This review of existing and draft VPAs, carried out by the Forest Peoples Programme (FPP) finds that, across the board, VPAs do not require the incorporation of human rights laws (and more specifically, laws governing the fundamental question of community tenure in forest areas). Similarly, while there have been positive developments on the ground in some countries (in particular Ghana and Liberia and, to some extent, the Republic of Congo), in other countries it seems that to date the VPAs have had only a limited role in encouraging or actually prompting pro-human rights reforms as part of the harmonisation and rationalisation of forestry sector laws.
This is symptomatic of a problem across the forestry industry and conservation sector of the failure properly to integrate and account for human rights impacts in forest governance and, in particular, the critical underlying issue of local peoples’ security of tenure. The result is that, in at least some countries, the FLEGT process in its current form risks lending legitimacy to existing (or new) property law and forestry governance regimes which dispossess indigenous peoples and forest-dependent communities to the benefit of business enterprises and (sometimes) national governments, and in violation of human rights law.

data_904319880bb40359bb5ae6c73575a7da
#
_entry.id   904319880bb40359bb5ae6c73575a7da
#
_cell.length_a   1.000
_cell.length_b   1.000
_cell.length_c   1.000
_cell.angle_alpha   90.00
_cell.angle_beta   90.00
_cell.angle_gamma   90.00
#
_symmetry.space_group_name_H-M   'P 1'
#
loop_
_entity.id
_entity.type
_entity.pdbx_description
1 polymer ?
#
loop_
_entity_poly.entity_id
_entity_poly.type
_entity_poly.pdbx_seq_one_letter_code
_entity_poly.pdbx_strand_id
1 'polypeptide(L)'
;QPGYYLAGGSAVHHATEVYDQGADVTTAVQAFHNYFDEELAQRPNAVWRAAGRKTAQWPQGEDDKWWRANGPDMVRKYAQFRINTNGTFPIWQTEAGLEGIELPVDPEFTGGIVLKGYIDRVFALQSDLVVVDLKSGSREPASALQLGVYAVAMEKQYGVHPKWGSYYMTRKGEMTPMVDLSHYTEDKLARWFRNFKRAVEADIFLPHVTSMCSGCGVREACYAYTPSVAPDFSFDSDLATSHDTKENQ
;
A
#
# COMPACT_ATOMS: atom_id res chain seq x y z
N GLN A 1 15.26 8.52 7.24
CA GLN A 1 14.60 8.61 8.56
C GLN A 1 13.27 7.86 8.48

At the same time, and again with some exceptions, the VPA certification systems tend towards bureaucratic, highly-technical and top-down verification processes, which can serve to facilitate corruption and do not support local participation or accountability. While in some cases independent civil society monitoring may be able to collect some community feedback and unearth some irregularities, this is no substitute for systematic community-level input to and checks on the verification process, which equally requires clear community rights to access information.